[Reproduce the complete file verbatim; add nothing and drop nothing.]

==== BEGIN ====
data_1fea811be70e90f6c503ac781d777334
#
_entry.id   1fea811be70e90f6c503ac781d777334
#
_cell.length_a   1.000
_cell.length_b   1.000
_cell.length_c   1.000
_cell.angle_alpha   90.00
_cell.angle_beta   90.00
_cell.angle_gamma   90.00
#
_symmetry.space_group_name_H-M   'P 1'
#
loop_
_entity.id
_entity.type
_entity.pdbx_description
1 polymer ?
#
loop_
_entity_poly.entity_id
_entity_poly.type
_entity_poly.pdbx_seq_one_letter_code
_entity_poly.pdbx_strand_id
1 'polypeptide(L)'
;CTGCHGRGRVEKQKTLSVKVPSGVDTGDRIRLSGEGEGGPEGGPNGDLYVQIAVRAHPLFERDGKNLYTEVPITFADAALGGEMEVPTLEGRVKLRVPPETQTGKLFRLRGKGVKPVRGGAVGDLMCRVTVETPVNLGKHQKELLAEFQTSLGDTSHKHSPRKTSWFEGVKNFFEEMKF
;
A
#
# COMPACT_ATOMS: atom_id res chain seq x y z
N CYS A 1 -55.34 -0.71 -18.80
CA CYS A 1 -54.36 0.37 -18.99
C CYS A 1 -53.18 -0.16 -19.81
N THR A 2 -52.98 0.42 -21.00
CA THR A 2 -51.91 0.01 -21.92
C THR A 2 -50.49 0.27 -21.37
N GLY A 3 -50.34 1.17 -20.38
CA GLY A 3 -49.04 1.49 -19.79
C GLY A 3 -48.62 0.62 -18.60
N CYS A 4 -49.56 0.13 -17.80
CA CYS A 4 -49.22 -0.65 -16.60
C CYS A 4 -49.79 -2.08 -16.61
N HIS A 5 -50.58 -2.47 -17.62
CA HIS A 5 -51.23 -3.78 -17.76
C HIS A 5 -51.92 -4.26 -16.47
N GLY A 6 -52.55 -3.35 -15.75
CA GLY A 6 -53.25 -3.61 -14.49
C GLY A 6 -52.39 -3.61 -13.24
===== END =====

data_1fea811be70e90f6c503ac781d777334
#
_entry.id   1fea811be70e90f6c503ac781d777334
#
_cell.length_a   1.000
_cell.length_b   1.000
_cell.length_c   1.000
_cell.angle_alpha   90.00
_cell.angle_beta   90.00
_cell.angle_gamma   90.00
#
_symmetry.space_group_name_H-M   'P 1'
#
loop_
_entity.id
_entity.type
_entity.pdbx_description
1 polymer ?
#
loop_
_entity_poly.entity_id
_entity_poly.type
_entity_poly.pdbx_seq_one_letter_code
_entity_poly.pdbx_strand_id
1 'polypeptide(L)'
;CTGCHGRGRVEKQKTLSVKVPSGVDTGDRIRLSGEGEGGPEGGPNGDLYVQIAVRAHPLFERDGKNLYTEVPITFADAALGGEMEVPTLEGRVKLRVPPETQTGKLFRLRGKGVKPVRGGAVGDLMCRVTVETPVNLGKHQKELLAEFQTSLGDTSHKHSPRKTSWFEGVKNFFEEMKF
;
A
#
# COMPACT_ATOMS: atom_id res chain seq x y z
N CYS A 1 -55.34 -0.71 -18.80
CA CYS A 1 -54.36 0.37 -18.99
C CYS A 1 -53.18 -0.16 -19.81
N THR A 2 -52.98 0.42 -21.00
CA THR A 2 -51.91 0.01 -21.92
C THR A 2 -50.49 0.27 -21.37
N GLY A 3 -50.34 1.17 -20.38
CA GLY A 3 -49.04 1.49 -19.79
C GLY A 3 -48.62 0.62 -18.60
N CYS A 4 -49.56 0.13 -17.80
CA CYS A 4 -49.22 -0.65 -16.60
C CYS A 4 -49.79 -2.08 -16.61
N HIS A 5 -50.58 -2.47 -17.62
CA HIS A 5 -51.23 -3.78 -17.76
C HIS A 5 -51.92 -4.26 -16.47
N GLY A 6 -52.55 -3.35 -15.75
CA GLY A 6 -53.25 -3.61 -14.49
C GLY A 6 -52.39 -3.61 -13.24